Month: November 2015

The Trouble with Boys





Wha — Torrin!” Feira jumped from where she sat by her bedroom window, and nearly fell from her seat. “Can’t you knock?”

“I did,” her brother replied with a smirk as he leaned in the doorway. “You got a little…”

Feira’s eyes grew wide. “A little what?”

“A little mark from the sill on your face.”

“Ha ha.” She made a face at him as she scrubbed at the indent on her cheek. “Is supper ready?”

“It will be as soon as you stop pining and moping, and change out of that ridiculousness.” He motioned to the blue silk skirt from her ball gown that she wore over her work dress, topped off by a baggy knit sweater.

“I-I’m not pining,” she muttered as pink rushed to her cheeks.

“Uh-huh… And I’m not judging. He gone again?”

Feira tossed her sweater aside, and focused on the skirt.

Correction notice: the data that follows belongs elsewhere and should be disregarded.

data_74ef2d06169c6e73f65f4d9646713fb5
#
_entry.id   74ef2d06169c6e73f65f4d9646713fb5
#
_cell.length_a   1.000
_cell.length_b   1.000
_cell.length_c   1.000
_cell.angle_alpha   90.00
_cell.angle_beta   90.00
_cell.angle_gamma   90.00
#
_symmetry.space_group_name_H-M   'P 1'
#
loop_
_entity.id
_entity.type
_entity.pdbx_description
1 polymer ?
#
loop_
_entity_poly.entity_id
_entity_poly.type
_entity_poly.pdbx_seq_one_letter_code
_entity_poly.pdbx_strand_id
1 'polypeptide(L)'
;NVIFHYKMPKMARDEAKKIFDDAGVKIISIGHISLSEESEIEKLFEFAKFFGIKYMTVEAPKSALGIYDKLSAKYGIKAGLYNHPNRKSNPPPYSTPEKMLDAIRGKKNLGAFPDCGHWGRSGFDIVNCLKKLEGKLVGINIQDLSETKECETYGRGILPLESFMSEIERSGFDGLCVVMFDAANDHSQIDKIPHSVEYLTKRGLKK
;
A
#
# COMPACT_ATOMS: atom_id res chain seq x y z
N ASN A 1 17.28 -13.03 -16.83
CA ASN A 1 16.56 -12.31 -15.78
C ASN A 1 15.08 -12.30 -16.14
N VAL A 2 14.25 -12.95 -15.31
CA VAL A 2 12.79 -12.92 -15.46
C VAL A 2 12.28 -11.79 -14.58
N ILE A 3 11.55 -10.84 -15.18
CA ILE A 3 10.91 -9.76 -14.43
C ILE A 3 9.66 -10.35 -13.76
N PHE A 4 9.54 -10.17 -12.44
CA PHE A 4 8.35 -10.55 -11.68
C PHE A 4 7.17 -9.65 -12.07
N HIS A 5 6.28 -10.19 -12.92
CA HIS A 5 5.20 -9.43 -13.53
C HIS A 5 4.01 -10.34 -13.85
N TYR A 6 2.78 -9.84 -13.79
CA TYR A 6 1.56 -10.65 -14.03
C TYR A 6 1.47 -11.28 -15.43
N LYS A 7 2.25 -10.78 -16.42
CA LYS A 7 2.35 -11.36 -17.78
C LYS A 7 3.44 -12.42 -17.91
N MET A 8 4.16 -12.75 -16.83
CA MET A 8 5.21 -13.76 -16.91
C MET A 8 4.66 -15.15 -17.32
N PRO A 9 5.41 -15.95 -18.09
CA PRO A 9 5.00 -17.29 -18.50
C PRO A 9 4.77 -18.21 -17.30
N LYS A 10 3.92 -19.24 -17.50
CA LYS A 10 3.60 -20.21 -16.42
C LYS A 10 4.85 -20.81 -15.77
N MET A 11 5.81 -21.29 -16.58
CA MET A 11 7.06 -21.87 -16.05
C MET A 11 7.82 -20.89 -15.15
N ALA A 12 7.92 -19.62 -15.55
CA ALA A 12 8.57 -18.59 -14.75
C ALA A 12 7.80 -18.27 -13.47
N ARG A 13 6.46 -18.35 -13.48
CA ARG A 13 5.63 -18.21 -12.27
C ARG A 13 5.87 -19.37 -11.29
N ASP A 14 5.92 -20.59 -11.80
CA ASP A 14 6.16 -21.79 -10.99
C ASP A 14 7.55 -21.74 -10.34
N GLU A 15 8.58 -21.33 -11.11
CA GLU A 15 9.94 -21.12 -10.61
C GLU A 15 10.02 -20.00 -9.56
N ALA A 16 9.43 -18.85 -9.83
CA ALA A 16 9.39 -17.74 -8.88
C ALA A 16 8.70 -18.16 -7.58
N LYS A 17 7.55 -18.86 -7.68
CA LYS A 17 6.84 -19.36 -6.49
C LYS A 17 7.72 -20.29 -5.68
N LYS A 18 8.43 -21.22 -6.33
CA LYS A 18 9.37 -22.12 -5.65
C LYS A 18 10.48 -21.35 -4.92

“Been for a while.”

Torrin scowled. “Wanna know what I think?”

“No.” Feira wiggled around as she pulled the cloth of the gown’s skirt up over her head.

“You should find yourself another boy.”

“I don’t want another boy,” came her muffled response from beneath layers of cloth.

“You all right in there?”

Her struggling stopped for a moment. “I’m fine.”

“Really, Fei. The city is full of young lads who drool when you walk by.”

“No they don’t. Nobody drools at maids.”

“Yeah-huh, they do. Problem is your nose is always stuck in a book, or your head’s up in some cloud thinkin’ of that blasted sailor.”

She started struggling again within the confines of the skirt. “You’d like him if you met him.”

“No I wouldn’t,” he retorted. Sighing, Torrin walked into the plain room and move to assist the struggling girl. “Nothing good can come from a sailor. Besides, I haven’t met him. I don’t like some sea fairing highwayman calling on my baby sister and taking her who knows where.”

“Heavens, Tor. He’s on a naval ship.”

“And that makes it better?”

Giving a despairing sigh, Feira let him help her as she finally found the hidden button that had snagged on her apron. “I’m not a baby, Torrin.”

He grunted in disapproval. “I know. You’re a young woman now. And that is suppose to make me feel better?”

“I don’t — I don’t need you to protect me.” She didn’t sound as convincing as she’d hoped to.